Telepharmacy brings patient services anywhere.
Telepharmacy began as a pilot project to bring pharmacy services to rural North Dakota communities too small to support a fulltime pharmacist. Two decades later, telepharmacy is an everyday reality across the country. The concept remains the same: a pharmacist in one location provides services electronically to patients in another location. But pharmacists, providers, patients, prescribers, payers, and regulators are all recognizing the benefi ts that virtual services can bring to pharmacy
There is a wide spectrum of needs that telepharmacy can meet, according to Adam Chesler, PharmD, MBA, the director of regulatory and legislative a airs for Cardinal Health and former vice president of operations at TelePharm, an early telepharmacy technology provider. Cardinal acquired TelePharm in 2016 and is now among the largest telepharmacy technology providers in the United States.
Do you have a deaf patient who needs an American Sign Language consultation? How about freeing up pharmacists for clinical activities or to spend more time on immunizations? Telepharmacy does all that and more, and can be further used to:
• Balance work load across multiple pharmacy locations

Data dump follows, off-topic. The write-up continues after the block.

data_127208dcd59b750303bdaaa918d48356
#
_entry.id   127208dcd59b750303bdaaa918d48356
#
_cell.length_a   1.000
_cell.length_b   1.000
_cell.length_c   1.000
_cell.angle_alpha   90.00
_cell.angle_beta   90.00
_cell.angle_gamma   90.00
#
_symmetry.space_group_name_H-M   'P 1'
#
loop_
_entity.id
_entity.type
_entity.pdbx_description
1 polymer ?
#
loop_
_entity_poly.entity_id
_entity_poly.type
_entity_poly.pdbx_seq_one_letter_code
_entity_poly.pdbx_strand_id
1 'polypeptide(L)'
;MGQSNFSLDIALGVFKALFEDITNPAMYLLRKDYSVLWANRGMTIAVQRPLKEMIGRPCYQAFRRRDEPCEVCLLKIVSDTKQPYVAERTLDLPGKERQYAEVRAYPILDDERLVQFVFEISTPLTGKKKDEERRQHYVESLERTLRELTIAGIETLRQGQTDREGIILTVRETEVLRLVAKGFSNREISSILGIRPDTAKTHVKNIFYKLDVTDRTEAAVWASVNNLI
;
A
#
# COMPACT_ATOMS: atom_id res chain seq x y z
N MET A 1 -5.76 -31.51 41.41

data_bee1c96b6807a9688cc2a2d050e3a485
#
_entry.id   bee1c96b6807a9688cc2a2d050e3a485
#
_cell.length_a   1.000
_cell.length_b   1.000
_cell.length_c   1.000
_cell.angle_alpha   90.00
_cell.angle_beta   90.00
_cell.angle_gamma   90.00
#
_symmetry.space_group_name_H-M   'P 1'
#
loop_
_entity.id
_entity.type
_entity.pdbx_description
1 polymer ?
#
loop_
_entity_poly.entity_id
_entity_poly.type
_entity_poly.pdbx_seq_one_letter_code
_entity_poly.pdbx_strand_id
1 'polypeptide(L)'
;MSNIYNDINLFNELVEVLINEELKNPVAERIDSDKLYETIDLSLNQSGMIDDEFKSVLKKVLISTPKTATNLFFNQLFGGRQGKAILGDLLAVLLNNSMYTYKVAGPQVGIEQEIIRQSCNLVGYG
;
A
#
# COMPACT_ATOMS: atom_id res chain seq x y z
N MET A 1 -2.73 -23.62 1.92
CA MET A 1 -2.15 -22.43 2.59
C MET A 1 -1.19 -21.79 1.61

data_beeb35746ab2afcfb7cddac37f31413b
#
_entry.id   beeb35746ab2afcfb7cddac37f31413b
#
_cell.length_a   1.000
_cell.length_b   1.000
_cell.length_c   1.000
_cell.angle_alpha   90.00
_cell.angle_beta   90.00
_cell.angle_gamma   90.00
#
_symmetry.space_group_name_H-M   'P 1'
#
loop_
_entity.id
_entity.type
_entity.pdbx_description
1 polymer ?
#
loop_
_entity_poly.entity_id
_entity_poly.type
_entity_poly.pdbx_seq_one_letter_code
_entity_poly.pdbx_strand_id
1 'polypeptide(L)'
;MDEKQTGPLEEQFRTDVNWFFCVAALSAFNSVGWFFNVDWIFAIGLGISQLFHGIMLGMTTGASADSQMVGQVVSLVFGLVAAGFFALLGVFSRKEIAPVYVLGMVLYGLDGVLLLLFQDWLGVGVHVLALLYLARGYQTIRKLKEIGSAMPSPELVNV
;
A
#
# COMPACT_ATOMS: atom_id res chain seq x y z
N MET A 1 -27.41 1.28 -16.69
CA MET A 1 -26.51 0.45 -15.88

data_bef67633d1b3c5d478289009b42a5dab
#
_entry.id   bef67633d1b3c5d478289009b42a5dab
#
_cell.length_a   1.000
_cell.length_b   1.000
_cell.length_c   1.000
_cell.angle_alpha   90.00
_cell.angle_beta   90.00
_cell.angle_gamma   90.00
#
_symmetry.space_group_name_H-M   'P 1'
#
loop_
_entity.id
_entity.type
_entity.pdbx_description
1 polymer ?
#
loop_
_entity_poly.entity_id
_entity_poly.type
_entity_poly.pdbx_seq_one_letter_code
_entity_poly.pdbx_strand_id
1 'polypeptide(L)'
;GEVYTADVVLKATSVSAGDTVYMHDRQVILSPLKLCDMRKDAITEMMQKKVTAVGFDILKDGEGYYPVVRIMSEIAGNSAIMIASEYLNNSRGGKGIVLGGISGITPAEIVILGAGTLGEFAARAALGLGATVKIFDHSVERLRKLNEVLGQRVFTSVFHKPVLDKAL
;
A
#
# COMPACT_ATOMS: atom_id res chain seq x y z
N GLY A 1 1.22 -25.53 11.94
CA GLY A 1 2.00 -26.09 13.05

• Open an urban location that seems unlikely to support a pharmacist
• Take over an independent pharmacy whose owner is ready to retire
• Provide pharmacy services inside a physician practice or clinic
• Consult with patients who can’t leave home
• Bring pharmacy services to disaster relief and homeless shelters
“We have seen a surge in remote consultation, especially during COVID-19 [coronavirus disease 2019],” Chesler said. “Patients needed telepharmacy more than ever when physician offices were closed and pharmacy was the only place to get any kind of access to care. The reality is that we can have a pharmacist just about anywhere to get questions answered on prescription or OTC medications, get an interactions check, adjust therapies for patients, [or] verify a product before dispensing. Telepharmacy puts pharmacists in the cloud. That means they can be anywhere that you ever wanted a pharmacist to be.”
Balance the Load
Devin Trone, PharmD, took a familiar route into telepharmacy. He used telepharmacy out of one of his Medicap Pharmacies in Meridian, Idaho, to provide remote services for a new store in Garden Valley, a rural mountain town about 50 miles away. Pharmacy technicians in the new store took care of customers, while a touchscreen video link brought in a pharmacist as needed to check prescriptions before dispensing, provide consults, and answer patient questions.